According to a local report, Kenya is considering new regulations that would require cryptocurrency exchanges to pay taxes on commissions they earn from their customers.

It is reported that over four million people are engaged in digital currency trading in the country, and exchanges that enable the buying and selling of digital assets will be required to pay a 1.5 percent duty on commissions received.

 

“For the purposes of these regulations, a taxable electronic, internet or digital marketplace supply include…facilitation of online payment for, exchange or transfer of digital assets excluding services exempted under the Act,” says the Value added Tax (Electronic, Internet and Digital Marketplace Supply) Regulations, 2023 published by Treasury Cabinet Secretary, Njuguna Ndung’u.

 

Kenya introduced a 1.5 percent digital service tax in January 2021, which aimed to curb tax avoidance by some multinational companies. The tax applies to a wide range of digital services, including online marketplaces, streaming services, and mobile money transactions.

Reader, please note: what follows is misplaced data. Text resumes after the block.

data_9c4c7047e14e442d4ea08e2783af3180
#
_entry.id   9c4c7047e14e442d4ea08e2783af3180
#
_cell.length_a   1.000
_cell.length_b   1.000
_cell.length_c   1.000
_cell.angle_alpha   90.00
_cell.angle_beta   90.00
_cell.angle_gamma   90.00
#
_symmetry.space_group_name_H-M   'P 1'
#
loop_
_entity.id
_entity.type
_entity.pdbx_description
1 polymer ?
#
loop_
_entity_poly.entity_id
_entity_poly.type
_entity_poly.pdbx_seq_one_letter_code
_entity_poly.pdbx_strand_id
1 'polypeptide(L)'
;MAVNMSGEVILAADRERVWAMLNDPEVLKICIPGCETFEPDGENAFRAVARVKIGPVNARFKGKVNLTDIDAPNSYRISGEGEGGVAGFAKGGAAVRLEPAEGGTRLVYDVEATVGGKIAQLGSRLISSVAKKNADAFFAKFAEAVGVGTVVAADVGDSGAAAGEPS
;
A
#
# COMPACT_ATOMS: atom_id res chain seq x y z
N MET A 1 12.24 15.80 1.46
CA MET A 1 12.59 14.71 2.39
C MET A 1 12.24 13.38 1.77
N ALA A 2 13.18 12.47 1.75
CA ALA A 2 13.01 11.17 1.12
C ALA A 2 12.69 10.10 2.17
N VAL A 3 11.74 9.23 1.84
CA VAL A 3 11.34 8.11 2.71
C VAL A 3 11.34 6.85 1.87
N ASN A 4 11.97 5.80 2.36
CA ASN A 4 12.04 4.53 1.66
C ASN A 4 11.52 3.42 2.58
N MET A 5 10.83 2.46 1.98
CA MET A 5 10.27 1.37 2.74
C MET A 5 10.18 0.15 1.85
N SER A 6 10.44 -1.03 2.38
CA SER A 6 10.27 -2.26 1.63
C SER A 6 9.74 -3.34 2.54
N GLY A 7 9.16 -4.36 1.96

However in April 2023, Kenyan President, William Ruto, indicated to investors that Kenya will scrap the 1.5% levy on digital services charged on multinationals operating locally, and instead, adopt a global framework on taxing multinationals by the Organization for Economic Cooperation and Development (OECD) which will be implemented in 2024.

Online exchanges typically charge fees for buying and selling cryptocurrencies which can range from 0.9 – 4.9%. According to the Business Daily, the sector is not regulated in Kenya and remains largely unregulated even in the developed world.

 

“This makes it difficult to establish the value of digital assets held by the mostly tech-savvy Kenyans, but the amount could run into billions of shillings,” the report says.

 

Several organizations in the country have indicated they are working on crypto regulations including a department in the country’s senate and a multi-body team composed of the Central Bank of Kenya and the Kenya Capital Markets Authority.

A private member’s Bill in the country’s National Assembly, dubbed Capital Markets (Amendment) Bill 2022, also seeks to introduce taxation of crypto exchanges, digital wallets, and impose transaction taxes akin to excise duty charged on bank transactions.

The proposed amendment Bill allows the Kenya Revenue Authority (KRA) to go after Kenyans that own cryptocurrencies for the purposes of enforcing taxation on their crypto holdings.